"Holy water is kept in the font, the church furnishing used for baptisms, which is typically located at the entrance to the church (or sometimes in a separate room or building called a baptistery); its location at the entrance serves as a reminder of the centrality of baptism as the primary rite of initiation into the Christian faith."
"Smaller vessels, called stoups, are usually placed at the entrances of the church."
"This use of holy water and making a sign of the cross when entering a church reflects a renewal of baptism, a cleansing of venial sin, as well as providing protection against evil."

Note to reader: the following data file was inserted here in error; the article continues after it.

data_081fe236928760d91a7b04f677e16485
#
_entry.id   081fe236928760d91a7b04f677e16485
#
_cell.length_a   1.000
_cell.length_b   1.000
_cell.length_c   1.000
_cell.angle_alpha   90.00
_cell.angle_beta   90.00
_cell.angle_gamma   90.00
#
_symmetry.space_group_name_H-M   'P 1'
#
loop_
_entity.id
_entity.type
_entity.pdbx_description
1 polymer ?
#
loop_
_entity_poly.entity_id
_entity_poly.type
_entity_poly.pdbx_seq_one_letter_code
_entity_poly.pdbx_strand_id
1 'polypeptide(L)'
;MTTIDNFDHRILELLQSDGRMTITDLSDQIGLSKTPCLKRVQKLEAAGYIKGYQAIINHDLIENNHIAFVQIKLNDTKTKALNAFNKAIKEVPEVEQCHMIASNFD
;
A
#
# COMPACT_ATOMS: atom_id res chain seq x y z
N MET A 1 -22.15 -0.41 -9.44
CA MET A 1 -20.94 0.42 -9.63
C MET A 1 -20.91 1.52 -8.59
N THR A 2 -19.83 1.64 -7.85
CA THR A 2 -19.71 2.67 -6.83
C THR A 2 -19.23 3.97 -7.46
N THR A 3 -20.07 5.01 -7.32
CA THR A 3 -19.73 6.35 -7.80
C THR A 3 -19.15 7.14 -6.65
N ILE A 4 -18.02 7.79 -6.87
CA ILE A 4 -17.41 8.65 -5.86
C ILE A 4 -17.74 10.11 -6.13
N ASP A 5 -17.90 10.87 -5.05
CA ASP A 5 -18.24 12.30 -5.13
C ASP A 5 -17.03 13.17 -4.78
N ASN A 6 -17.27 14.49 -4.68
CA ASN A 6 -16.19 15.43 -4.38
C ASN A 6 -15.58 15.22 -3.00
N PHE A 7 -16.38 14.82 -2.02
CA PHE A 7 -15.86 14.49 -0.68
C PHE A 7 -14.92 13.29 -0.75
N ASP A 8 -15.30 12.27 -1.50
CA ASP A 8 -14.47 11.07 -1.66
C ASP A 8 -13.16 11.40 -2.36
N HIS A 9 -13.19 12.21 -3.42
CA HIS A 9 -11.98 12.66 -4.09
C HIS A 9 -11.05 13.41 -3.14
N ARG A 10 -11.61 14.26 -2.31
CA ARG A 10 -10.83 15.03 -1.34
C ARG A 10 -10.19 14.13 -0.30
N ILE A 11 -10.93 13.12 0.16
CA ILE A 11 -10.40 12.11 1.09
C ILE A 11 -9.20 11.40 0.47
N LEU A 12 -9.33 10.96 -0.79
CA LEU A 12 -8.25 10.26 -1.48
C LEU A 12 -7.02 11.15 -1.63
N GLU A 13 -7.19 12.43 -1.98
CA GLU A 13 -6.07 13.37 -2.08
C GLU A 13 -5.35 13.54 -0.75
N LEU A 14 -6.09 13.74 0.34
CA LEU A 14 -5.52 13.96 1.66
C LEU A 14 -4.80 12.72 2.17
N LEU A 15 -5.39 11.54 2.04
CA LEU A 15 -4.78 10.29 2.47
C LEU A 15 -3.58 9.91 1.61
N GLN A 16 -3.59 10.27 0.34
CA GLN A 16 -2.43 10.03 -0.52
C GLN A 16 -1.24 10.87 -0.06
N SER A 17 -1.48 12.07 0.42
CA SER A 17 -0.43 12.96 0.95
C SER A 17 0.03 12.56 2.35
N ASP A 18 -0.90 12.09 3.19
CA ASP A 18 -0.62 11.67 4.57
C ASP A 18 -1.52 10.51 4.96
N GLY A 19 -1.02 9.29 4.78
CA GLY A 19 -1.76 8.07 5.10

"It is sometimes accompanied by the following prayer:
'By this Holy water and by your Precious Blood, wash away all my sins O Lord."
"In the Middle Ages the power of holy water was considered so great fonts had locked covers to prevent the theft of holy water for unauthorized magic practices: the Constitutions of Archbishop Edmund Rich (1236) prescribe that "Fonts are to be kept under lock and key, because of witchcraft (sortilegia).